The commission recommended restitution “in real and tangible form” to survivors of the riot, most of whom were children at the time and are now in their eighties and nineties. Restitution “would be good public policy and do much to repair the emotional as well as physical scars of this most terrible incident in our shared past,” the panelists wrote. They suggested individual compensation, as well as educational scholarships for the city’s African-American community.
Right away, many of Oklahoma’s politicians tried to discredit restitution. “People are going to say, ‘If we do this for Tulsa, where does it stop?’” said Robert Milacek, a Republican House member from Enid. “What about the Mennonites whose homes were burned during World War I? And the American Indians. We could go on forever.”
Abe Deutschendorf, a Democrat from Lawton, agreed. “Who’s at fault [for tolerating racial tension]? What I’m hearing is the state. Sorry . . . you did not make that argument convincing to me,” he said, despite the panel’s photos of several lynchings from the time, carried out with full knowledge of public officials; a Tulsa high school yearbook featuring a page of black-hooded, Klan-style “knights”; and a popular postcard from the era, sold statewide in drugstores, of a black man’s torching death in southeastern Oklahoma, captioned “Coon Cookin’.”
My own interest in the Riot Commission stemmed from my grandfather’s life-long career as an Oklahoma politician and a proponent of civil rights in his state. His beliefs provided my context for the fouled alley. Here is how I saw it: thirty-five blocks of downtown Tulsa had once vanished in hateful violence. Bodies lay unclaimed–in fact, unknown–in the ground there. Now, a handful of folks was trying to restore the city’s memory of the events, and in some small way rectify the tragedy. Powerful people, backed by money and easy media access, were working hard to silence them. In the middle of all this, a building started to bleed.
Editors and teachers often tell young writers, “Find your own voice,” but I have always been interested in the kind of literary sensibility that is drawn to past voices, voices dead and gone but still reverberating, somehow, in our lives. I am not thinking about ghost stories exactly, though, from near its beginnings, in the work of Hawthorne and Poe, say, our national literature has often dwelled in haunted houses. I am thinking about stories layered with time’s multiple details–additions and the evidence of subtractions–the way that old buildings, over decades, carry the scars and glories of their remodelings (and accidents), revealing the history of a place.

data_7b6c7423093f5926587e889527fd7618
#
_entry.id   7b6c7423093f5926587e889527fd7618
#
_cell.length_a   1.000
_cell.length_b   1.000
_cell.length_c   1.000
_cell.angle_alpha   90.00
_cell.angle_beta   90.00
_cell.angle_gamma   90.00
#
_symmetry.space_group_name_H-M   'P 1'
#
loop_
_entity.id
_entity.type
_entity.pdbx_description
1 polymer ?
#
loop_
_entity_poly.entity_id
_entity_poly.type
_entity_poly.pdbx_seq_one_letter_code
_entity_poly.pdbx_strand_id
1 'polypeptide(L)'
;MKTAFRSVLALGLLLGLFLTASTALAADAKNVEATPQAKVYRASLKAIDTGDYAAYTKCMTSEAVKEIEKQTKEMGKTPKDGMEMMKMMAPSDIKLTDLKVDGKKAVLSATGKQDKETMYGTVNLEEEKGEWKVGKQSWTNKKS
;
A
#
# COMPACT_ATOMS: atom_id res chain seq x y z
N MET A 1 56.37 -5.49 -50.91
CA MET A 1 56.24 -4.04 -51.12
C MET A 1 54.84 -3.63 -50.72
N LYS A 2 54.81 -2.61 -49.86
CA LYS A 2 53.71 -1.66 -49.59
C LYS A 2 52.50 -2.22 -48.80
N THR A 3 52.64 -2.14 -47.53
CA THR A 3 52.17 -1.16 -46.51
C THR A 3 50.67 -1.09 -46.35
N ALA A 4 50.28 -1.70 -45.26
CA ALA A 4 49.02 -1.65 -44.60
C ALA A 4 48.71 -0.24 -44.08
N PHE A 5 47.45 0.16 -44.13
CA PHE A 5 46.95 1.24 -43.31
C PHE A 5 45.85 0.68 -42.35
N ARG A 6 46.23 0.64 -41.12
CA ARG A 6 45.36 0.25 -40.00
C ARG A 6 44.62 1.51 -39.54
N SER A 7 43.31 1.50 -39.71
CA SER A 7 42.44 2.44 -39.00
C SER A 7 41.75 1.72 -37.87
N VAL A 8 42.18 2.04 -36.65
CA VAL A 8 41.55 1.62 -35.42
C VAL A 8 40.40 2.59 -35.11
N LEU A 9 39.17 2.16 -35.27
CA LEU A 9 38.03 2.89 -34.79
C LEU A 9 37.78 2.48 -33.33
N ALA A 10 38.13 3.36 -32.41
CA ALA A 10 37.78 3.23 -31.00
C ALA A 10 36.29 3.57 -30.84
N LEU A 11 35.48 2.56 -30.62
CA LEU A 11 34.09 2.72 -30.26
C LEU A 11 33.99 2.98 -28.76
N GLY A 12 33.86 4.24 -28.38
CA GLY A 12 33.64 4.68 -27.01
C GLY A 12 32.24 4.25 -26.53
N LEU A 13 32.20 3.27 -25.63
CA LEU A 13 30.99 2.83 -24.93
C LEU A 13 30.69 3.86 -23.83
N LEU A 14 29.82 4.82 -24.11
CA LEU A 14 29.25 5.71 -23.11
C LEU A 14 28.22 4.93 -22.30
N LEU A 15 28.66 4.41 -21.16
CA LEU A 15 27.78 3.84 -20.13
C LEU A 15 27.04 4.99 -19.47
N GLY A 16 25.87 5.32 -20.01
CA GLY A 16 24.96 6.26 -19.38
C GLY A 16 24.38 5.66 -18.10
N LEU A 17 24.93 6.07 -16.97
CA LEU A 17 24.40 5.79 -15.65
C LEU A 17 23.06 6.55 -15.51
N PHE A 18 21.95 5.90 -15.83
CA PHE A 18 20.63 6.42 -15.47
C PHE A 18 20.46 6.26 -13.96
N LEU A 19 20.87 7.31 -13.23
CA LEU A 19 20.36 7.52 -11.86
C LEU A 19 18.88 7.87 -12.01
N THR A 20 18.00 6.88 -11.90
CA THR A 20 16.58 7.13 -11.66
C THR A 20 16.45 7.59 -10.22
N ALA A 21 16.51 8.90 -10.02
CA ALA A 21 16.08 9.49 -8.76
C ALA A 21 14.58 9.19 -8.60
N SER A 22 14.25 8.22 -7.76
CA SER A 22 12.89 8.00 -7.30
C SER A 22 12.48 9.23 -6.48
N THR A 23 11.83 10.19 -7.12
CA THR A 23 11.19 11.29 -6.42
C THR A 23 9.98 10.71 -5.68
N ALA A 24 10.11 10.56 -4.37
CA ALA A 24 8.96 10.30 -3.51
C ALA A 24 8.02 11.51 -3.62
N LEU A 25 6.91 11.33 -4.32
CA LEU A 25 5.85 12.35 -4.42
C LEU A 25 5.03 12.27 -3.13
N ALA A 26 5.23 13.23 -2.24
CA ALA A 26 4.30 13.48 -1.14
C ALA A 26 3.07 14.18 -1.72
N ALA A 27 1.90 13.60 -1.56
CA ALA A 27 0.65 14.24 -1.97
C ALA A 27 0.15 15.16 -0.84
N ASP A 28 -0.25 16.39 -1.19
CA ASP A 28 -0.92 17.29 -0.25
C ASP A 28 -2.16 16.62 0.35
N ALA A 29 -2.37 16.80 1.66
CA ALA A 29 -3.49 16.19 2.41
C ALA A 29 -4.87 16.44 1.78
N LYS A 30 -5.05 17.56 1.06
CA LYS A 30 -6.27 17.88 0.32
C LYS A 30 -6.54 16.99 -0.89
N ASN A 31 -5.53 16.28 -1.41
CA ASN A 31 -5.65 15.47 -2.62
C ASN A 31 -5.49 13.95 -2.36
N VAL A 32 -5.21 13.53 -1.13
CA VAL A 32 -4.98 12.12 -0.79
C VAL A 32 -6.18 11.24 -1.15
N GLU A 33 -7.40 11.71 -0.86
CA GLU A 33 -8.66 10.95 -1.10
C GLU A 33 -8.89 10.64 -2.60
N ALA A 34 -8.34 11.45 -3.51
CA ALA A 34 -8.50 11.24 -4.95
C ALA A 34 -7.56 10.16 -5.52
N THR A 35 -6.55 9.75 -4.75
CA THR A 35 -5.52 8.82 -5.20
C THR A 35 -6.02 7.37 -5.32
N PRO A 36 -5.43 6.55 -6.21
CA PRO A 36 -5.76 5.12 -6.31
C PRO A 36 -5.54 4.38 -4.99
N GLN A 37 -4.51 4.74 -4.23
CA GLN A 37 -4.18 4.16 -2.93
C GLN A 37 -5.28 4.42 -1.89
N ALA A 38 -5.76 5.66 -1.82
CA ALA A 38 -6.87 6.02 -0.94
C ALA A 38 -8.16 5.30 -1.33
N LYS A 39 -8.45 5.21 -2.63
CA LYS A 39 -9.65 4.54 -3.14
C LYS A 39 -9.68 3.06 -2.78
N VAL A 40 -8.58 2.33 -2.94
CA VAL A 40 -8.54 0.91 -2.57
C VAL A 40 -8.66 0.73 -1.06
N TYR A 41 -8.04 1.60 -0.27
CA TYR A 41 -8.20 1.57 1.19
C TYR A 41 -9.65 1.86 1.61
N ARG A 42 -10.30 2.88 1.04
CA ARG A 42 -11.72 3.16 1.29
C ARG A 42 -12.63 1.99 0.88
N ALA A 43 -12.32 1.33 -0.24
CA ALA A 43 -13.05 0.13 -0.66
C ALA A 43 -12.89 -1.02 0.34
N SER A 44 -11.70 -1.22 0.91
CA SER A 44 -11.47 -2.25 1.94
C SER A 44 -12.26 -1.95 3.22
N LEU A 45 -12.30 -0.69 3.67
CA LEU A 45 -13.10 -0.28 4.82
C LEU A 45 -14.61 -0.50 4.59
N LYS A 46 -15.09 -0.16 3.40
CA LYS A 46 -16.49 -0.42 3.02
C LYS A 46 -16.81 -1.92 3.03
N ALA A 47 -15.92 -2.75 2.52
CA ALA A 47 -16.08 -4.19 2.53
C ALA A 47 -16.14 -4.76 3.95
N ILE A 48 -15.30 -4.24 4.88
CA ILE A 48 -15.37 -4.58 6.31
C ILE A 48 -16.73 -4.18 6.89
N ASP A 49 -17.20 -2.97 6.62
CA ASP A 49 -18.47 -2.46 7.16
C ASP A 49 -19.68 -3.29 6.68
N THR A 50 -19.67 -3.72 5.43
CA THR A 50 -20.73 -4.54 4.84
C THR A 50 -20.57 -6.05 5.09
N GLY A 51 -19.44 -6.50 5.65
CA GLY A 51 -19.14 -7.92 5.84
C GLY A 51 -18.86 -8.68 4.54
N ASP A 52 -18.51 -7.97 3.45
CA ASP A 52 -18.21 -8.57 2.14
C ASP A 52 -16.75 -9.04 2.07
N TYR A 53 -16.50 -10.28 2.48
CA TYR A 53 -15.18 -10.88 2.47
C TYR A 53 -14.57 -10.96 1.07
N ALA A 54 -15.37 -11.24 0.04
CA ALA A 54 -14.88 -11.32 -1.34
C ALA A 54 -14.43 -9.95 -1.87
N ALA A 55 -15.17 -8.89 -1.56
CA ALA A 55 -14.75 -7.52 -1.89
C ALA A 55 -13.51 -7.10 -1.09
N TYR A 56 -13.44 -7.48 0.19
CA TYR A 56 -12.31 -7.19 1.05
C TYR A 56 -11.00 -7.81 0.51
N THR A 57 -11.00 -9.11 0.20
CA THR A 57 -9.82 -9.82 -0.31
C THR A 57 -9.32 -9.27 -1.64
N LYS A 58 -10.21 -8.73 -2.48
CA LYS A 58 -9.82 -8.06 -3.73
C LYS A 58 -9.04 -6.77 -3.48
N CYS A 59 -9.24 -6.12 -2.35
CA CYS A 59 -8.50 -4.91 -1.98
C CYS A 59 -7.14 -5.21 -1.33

Stories, like buildings, are social sites and mediating spaces, meeting spots for writers and their readers, carefully constructed areas where private and public lives overlap. Entering an old building, we may hear creaks and mysterious settlings–ghostly voices–speaking to us from underneath the smooth façade; we may feel invisible others observing our most intimate acts. Similarly, we may wonder about the relationship between a story’s surface and its foundation: how do history and memory shape, support, or warp a narrative?
I want to try to talk about the past here, its continuing presence in the deep structures of things, to see if we can learn anything, as people who inhabit both buildings and stories, from our time-haunted communal rooms with their layerings and erasures–for it has seemed to me lately that American fiction, like America itself, is increasingly faceless and present-tense. As a result, it has lost much of its former substance. As the literary critic Sven Birkerts recently observed, “Whatever happened to the American past? Which is to say: Whatever happened to America? . . . [We have] shifted from a simple, direct, unmediated sense of reality to one that is completely mediated [by television and the Internet]. For the real we are substituting the virtual.”
Community is difficult to maintain without a firm sense of history and place–and without community, who or what will foster the “moral and ethical” responsibilities that can help us overcome our social “divides”? The trappings of place–alleys, street grids, architecture, graffiti, stains, tire-worn grooves–as well as yesterday’s failures and achievements should make us keenly aware that our biological, social, legal, and even our spiritual needs are inseparable from one another, intertwined with others, the way plumbing, wiring, and insulation come together to form our public and private shelters.